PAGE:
The possibility of ectopic pregnancy must be considered when assessing a pregnant woman with vaginal spotting and/or lower abdominal pain. It is of paramount importance to determine if the woman is hypotensive, volume depleted, or has severe abdominal or adnexal pain. These patients most likely will require laparoscopy or laparotomy because ectopic pregnancy is probable. For asymptomatic women, the quantitative hCG level is useful. When the hCG level is below the threshold for sonographic visualization of an intrauterine gestational sac, then a repeat hCG level is generally performed in 48 hr to establish the viability of the pregnancy. Another option would be a single progesterone level: levels greater than 25 ng/mL almost always indicate a normal intrauterine gestation, whereas values less than 5 ng/mL usually correlate with a nonviable gestation. When a nonviable pregnancy is diagnosed either by an abnormal hCG rise or a single progesterone assay (<5 ng/mL), then whether the patient has a spontaneous abortion or an ectopic pregnancy still is unclear. Many clinicians will perform a uterine curettage at this time to assess whether the patient has a miscarriage (histologic confirmation of chorionic villi) or an ectopic pregnancy (no villi from the curettage). Women with asymptomatic, small (<3.5 cm) ectopic pregnancies are ideal candidates for intramuscular methotrexate.
A nonviable intrauterine pregnancy can be managed expectantly, surgically via dilation and curettage or medically with vaginal misoprostol. Vaginal misoprostol has been reported to be effective in evacuating the pregnancy in approximately 80% of cases.
When the hCG level is greater than the ultrasound threshold, then a transvaginal sonogram will dictate the next step. A patient in whom an intrauterine gestational sac is seen may be sent home with a diagnosis of threatened abortion and should undergo close follow-up. The risk of miscarriage still is significant. When the hCG level Is above the threshold and no evidence of intrauterine pregnancy is seen on sonography, the risk of ectopic pregnancy is high (approximately 85%). and laparoscopy often is undertaken to diagnose and treat the ectopic pregnancy. Because an intrauterine gestation is possible in this circumstance (approximately 15% of the time), methotrexate usually is not given: however, a high hCG level in the face of a sonographi-cally empty uterus almost always is caused by an extrauterine gestation (one example of a management scheme is shown in Figure 7-1). Finally, Rh-negative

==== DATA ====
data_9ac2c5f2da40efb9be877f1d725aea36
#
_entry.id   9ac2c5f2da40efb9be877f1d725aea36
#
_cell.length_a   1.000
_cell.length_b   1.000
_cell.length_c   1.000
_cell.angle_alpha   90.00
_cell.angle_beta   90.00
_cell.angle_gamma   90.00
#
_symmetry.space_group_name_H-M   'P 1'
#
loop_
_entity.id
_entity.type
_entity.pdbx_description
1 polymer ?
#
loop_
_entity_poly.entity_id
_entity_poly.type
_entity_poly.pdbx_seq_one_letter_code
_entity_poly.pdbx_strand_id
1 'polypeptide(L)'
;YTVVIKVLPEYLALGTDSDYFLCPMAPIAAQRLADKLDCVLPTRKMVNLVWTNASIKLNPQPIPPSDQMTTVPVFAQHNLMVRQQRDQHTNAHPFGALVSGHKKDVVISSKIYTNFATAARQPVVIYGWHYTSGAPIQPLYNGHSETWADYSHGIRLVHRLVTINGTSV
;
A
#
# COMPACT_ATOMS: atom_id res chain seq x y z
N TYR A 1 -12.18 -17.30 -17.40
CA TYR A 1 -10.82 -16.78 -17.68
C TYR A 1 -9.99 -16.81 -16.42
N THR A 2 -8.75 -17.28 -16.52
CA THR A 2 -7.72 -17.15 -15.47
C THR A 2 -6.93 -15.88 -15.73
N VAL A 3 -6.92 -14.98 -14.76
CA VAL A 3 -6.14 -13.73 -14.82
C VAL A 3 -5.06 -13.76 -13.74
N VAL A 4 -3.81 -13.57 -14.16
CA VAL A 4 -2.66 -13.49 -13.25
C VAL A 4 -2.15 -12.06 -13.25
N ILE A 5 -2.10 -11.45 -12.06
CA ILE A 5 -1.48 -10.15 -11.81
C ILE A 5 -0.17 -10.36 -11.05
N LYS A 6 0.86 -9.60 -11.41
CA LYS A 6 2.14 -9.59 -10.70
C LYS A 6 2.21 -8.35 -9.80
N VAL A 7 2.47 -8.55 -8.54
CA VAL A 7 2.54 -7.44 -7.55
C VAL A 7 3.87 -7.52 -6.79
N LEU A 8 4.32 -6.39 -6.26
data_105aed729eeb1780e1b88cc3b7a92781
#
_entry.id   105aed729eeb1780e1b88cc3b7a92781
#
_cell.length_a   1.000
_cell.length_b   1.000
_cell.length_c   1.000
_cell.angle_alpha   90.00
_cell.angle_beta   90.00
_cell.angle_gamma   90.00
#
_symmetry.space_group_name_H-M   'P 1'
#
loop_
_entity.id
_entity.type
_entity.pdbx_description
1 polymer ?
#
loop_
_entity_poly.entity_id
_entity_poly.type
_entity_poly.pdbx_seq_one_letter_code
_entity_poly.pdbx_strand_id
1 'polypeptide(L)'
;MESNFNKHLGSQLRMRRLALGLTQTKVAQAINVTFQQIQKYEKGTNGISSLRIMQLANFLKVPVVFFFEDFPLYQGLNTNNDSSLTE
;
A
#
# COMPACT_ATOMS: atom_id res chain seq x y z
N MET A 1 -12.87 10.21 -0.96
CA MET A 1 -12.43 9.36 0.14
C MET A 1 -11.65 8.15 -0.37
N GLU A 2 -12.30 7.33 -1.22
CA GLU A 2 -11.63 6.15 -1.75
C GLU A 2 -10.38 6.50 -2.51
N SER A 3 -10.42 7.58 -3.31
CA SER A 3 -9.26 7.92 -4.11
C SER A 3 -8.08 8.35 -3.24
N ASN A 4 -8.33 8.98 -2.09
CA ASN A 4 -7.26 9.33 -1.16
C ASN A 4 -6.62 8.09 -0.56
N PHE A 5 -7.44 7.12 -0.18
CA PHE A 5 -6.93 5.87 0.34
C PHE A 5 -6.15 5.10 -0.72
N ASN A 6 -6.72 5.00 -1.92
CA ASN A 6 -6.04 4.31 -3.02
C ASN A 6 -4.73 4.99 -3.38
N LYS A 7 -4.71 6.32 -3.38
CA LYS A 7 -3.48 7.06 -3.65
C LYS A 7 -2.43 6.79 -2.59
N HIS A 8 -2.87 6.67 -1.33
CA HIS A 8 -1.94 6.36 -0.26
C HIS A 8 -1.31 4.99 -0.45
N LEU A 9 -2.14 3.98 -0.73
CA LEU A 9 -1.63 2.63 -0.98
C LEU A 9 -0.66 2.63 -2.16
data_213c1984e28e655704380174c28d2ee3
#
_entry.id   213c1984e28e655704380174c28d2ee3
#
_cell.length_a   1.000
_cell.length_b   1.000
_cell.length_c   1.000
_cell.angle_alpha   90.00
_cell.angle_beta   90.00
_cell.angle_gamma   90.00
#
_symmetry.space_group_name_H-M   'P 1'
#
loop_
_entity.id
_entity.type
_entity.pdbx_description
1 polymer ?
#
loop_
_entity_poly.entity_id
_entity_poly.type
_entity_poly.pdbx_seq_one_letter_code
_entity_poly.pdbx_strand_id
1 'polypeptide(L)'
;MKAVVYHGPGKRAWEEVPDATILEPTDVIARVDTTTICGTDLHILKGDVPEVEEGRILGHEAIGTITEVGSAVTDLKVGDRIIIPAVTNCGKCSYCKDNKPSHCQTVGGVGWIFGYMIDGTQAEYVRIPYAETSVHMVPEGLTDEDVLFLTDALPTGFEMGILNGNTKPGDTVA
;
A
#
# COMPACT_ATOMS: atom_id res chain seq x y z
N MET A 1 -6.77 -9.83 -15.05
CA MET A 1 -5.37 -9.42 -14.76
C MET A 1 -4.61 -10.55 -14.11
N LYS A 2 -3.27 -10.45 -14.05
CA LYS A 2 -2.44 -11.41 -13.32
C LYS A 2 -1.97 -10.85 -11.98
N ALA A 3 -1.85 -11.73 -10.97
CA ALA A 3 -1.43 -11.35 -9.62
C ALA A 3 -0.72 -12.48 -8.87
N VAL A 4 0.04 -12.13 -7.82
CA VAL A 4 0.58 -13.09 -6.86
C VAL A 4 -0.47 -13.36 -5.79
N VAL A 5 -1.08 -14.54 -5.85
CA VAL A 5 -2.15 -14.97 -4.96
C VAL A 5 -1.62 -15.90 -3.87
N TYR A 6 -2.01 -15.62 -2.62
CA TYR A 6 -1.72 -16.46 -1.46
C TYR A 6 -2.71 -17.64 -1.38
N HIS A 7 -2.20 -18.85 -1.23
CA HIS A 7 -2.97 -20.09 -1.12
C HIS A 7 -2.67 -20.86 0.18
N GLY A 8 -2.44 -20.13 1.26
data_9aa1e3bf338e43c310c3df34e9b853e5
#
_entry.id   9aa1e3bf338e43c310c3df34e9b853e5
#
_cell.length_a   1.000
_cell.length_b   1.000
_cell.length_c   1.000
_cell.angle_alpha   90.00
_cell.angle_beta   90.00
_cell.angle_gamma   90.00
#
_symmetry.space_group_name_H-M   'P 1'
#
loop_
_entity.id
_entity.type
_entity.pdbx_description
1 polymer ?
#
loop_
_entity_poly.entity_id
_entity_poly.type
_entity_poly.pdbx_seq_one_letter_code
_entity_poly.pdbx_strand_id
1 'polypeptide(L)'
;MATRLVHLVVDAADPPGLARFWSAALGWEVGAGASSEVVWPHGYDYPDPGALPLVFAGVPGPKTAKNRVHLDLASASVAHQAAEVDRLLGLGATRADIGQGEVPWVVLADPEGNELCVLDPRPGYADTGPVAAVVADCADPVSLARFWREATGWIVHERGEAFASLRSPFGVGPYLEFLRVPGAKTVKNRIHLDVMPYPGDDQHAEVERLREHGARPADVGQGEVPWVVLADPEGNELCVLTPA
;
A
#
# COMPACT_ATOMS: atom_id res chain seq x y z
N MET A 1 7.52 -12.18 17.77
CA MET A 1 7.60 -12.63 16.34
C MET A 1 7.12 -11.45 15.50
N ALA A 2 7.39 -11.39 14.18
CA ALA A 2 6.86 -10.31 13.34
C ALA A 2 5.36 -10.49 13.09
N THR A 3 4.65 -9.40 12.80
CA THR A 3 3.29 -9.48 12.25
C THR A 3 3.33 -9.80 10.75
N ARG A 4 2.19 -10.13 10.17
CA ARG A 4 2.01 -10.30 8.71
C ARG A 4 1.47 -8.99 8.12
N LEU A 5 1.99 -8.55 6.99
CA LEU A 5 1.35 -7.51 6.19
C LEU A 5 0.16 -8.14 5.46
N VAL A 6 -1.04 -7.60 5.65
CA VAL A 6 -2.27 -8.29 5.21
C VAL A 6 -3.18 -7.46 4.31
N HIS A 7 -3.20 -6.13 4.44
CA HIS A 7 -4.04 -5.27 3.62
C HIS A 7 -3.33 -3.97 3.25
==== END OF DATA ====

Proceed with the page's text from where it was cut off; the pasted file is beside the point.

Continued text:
women with threatened abortion, spontaneous abortion, or ectopic pregnancy should receive RhoGAM to prevent isoimmunization.
[7.1] Which of the following is a risk factor for the development of an ectopic pregnancy?
A. Prior chlamydial cervical infection
B. History of a tubal ligation
C. Prior molar pregnancy
D. Prior miscarriage
[7.2] A 32-year-old woman is diagnosed with an ectopic pregnancy based on hCG levels that plateaued in the range of 14(X) mlU/mL and no chorionic villi found on uterine curettage. She is given 50 mg/m: methotrexate intramuscularly. Five days later, she complains of increased lower abdominal pain. Her blood pressure and heart rate are normal. Her abdomen shows some tenderness in the lower quadrants without guarding or rebound. Which of the following is the best course of action?
A. Immediate laparotomy
B. Repeat dose of methotrexate
D. Folic acid rescue
[7.3] An 18-year-old woman who is brought to the emergency room complains of vaginal spotting and lower abdominal pain. Her abdominal and pelvic examinations are normal. The hCG level is 700 mlU/mL, and transvaginal sonogram shows no intrauterine gestational sac and no adnexal masses. Which of the following statements is most accurate regarding this patient's situation?
A. She has an unruptured ectopic pregnancy.
B. She has a viable intrauterine pregnancy that is too early to assess by ultrasound.
C. She has a nonviable intrauterine pregnancy.
D. There is insufficient information to draw a conclusion about the viability of this pregnancy.
E. Magnetic resonance imaging scan would be useful in further assessing the possibility of an ectopic pregnancy.
[7.4] A 22-year-old woman who is pregnant at 5 weeks' gestation complains of severe lower abdominal pain. On examination, her blood pressure is 86/44 and heart rate 120 bpm. Her abdomen is tender. Pelvic examination is difficult to perform due to guarding. The hCG level is 500 mIU/mL, and the transvaginal sonogram reveals no intrauterine gestational sac and no adnexal masses. Some free fluid is present in the cul-de-sac. Which of the following is the best management for this patient?
A. Repeat hCG level in 48 hr to assess for a rise of 66%
B. Check the serum progesterone level
C. Immediate surgery
D. Intramuscular methotrexate
E. Repeat sonography in 48 hr
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